I don't often cry when I listen to the news. But I cried this morning when I heard that Pete Seeger had died. He was 94, and people do die when they're that old. I thought about his lifelong struggle to put people and music over war and conflict - his attempt to prove that the guitar is mightier than the sword - and I cried to think that he is gone. I learned his songs fifty years ago, in college; I'm still singing them.
It is mightier, Pete. As long as we continue to sing your songs, you will be immortal.
But I'm still crying. Vaya con Dios, Pete.
Sunday, January 19, 2014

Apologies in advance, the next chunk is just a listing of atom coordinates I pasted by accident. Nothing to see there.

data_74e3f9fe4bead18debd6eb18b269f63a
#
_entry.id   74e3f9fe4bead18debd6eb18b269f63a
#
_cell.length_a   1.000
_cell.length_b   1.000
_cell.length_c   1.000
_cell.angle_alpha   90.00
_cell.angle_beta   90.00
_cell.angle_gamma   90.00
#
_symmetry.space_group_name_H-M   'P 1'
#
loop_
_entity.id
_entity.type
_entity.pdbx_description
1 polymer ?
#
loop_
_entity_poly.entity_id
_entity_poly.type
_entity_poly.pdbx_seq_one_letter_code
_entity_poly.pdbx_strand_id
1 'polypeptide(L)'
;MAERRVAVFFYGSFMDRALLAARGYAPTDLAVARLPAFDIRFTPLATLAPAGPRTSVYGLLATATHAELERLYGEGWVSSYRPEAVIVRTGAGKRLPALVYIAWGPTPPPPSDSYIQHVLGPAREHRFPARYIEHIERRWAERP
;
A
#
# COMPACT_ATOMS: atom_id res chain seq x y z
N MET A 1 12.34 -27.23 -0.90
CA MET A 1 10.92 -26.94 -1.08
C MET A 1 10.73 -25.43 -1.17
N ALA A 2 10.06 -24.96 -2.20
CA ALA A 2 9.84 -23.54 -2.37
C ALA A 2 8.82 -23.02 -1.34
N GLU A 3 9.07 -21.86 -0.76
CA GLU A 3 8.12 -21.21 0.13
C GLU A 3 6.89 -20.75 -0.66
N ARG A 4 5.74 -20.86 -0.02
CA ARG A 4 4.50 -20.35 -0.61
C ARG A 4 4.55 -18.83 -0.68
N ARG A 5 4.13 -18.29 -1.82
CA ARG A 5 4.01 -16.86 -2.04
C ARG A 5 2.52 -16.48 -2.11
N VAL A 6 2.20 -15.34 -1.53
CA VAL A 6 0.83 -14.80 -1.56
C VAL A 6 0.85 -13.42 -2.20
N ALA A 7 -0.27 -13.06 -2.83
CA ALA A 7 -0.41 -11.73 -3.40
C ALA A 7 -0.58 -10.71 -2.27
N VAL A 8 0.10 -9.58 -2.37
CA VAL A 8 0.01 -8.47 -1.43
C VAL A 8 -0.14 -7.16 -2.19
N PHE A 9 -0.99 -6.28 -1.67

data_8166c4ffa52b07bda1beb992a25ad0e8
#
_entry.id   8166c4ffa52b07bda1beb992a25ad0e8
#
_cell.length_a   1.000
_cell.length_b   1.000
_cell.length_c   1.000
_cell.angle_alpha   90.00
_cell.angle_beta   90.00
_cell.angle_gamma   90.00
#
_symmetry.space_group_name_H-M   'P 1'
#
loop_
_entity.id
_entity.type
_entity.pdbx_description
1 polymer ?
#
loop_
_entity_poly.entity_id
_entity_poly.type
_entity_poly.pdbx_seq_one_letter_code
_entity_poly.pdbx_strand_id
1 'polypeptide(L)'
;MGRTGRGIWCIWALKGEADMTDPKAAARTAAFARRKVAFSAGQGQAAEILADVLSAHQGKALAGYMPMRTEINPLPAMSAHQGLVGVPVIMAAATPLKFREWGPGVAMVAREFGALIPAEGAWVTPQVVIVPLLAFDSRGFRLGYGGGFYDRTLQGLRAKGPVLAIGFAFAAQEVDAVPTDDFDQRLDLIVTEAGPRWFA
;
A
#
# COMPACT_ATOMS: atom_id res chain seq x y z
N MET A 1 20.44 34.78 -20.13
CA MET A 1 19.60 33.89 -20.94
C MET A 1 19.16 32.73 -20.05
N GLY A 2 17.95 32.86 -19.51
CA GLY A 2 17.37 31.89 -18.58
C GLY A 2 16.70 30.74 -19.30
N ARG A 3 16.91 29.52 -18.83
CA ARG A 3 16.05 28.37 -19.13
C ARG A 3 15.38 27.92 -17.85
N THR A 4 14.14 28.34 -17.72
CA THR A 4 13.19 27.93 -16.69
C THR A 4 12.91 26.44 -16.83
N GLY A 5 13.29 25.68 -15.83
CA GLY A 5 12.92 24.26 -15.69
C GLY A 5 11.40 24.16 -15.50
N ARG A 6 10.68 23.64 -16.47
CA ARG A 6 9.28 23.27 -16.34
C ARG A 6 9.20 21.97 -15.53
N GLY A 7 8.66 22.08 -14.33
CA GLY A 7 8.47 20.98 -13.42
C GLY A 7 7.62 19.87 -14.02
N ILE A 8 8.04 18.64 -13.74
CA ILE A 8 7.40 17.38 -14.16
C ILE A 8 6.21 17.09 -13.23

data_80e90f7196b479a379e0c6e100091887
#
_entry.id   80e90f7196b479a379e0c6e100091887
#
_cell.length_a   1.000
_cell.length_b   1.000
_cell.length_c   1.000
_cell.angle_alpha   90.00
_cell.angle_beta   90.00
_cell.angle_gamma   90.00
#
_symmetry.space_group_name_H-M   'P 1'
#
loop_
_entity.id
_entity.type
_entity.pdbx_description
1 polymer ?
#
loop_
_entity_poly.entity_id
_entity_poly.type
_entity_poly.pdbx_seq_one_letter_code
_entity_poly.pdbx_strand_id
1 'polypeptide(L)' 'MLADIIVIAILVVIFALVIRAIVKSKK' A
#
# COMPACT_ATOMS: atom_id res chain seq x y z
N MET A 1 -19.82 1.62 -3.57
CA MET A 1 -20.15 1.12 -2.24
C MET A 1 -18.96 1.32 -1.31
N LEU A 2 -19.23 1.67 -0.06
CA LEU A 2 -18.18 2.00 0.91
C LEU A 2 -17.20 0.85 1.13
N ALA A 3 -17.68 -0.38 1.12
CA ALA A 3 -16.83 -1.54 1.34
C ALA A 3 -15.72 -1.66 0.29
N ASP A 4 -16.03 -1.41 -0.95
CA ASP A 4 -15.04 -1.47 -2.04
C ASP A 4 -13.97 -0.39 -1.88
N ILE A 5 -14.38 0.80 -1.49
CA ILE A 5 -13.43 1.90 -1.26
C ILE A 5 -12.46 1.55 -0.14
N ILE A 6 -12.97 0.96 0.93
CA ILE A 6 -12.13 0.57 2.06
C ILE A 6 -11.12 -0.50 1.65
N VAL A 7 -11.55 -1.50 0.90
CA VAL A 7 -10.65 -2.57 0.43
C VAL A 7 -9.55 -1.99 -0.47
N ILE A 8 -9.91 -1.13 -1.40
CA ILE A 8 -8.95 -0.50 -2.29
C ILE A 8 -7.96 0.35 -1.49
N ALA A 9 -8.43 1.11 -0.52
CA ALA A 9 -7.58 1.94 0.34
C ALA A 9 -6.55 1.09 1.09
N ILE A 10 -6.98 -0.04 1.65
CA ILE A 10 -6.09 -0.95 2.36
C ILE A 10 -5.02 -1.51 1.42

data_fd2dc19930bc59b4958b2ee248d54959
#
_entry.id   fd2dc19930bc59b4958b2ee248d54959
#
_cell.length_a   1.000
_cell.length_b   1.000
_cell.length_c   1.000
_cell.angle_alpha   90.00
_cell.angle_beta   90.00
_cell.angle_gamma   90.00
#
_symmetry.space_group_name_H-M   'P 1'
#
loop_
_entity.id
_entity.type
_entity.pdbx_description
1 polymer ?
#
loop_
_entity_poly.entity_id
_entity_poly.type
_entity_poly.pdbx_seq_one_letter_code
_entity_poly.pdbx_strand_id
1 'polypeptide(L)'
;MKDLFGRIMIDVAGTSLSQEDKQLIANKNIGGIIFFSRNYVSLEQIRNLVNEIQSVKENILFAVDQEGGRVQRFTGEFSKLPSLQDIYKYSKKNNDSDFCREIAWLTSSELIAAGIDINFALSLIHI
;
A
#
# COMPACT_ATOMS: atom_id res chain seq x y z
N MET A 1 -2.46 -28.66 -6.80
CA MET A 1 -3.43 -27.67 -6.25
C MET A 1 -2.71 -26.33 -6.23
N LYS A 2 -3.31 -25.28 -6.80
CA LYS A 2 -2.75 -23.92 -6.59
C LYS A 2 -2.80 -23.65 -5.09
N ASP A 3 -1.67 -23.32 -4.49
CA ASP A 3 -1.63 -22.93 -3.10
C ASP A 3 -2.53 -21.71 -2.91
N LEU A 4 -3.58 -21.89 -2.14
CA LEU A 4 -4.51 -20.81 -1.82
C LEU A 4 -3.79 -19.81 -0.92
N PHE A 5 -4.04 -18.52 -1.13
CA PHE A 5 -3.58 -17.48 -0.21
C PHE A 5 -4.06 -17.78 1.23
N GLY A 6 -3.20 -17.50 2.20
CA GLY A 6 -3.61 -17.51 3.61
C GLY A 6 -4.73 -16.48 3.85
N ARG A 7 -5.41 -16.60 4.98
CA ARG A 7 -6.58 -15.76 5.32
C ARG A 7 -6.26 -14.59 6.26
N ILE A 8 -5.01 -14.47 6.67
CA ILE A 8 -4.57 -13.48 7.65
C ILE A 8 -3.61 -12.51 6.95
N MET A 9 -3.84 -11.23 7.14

Recent discussions of the 50th anniversary of Lyndon Johnson's War on Poverty got me thinking again about something that's been on my mind. A San Francisco Chronicle editorial on the War on Poverty claims that we've "only been able to declare a draw." That's too positive. With the slats kicked out of the middle class, and millions of people living paycheck to paycheck and praying for nothing to go wrong, we've lost the war on poverty. The anti-poverty programs that started with Johnson - Medicare, Medicaid, welfare, whatever food stamps are called this week - they don't eliminate poverty. They merely help poor people not to die starving in the street. Today they help people not to starve in the street who have full time minimum wage jobs. If the campaign against poverty is a war, we've lost it.